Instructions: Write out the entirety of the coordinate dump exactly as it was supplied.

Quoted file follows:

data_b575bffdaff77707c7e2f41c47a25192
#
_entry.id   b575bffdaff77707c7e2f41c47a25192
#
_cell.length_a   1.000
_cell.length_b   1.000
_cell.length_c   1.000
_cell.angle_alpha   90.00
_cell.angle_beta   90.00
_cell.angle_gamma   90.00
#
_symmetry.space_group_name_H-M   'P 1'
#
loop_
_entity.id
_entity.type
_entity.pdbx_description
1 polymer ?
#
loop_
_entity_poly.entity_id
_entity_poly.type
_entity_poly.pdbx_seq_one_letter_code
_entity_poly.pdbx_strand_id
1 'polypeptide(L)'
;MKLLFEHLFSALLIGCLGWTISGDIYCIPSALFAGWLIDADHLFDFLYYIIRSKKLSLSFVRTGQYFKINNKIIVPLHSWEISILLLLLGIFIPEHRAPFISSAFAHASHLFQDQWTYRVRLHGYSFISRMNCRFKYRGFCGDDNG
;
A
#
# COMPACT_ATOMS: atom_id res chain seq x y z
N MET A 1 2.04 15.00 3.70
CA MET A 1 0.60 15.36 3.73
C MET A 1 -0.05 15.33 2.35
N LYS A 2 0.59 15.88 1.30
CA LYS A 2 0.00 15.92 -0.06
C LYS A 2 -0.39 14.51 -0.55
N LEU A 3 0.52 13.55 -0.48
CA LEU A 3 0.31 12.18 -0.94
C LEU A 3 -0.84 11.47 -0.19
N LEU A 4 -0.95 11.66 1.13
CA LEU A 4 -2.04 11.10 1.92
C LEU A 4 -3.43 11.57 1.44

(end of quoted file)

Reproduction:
data_b575bffdaff77707c7e2f41c47a25192
#
_entry.id   b575bffdaff77707c7e2f41c47a25192
#
_cell.length_a   1.000
_cell.length_b   1.000
_cell.length_c   1.000
_cell.angle_alpha   90.00
_cell.angle_beta   90.00
_cell.angle_gamma   90.00
#
_symmetry.space_group_name_H-M   'P 1'
#
loop_
_entity.id
_entity.type
_entity.pdbx_description
1 polymer ?
#
loop_
_entity_poly.entity_id
_entity_poly.type
_entity_poly.pdbx_seq_one_letter_code
_entity_poly.pdbx_strand_id
1 'polypeptide(L)'
;MKLLFEHLFSALLIGCLGWTISGDIYCIPSALFAGWLIDADHLFDFLYYIIRSKKLSLSFVRTGQYFKINNKIIVPLHSWEISILLLLLGIFIPEHRAPFISSAFAHASHLFQDQWTYRVRLHGYSFISRMNCRFKYRGFCGDDNG
;
A
#
# COMPACT_ATOMS: atom_id res chain seq x y z
N MET A 1 2.04 15.00 3.70
CA MET A 1 0.60 15.36 3.73
C MET A 1 -0.05 15.33 2.35
N LYS A 2 0.59 15.88 1.30
CA LYS A 2 0.00 15.92 -0.06
C LYS A 2 -0.39 14.51 -0.55
N LEU A 3 0.52 13.55 -0.48
CA LEU A 3 0.31 12.18 -0.94
C LEU A 3 -0.84 11.47 -0.19
N LEU A 4 -0.95 11.66 1.13
CA LEU A 4 -2.04 11.10 1.92
C LEU A 4 -3.43 11.57 1.44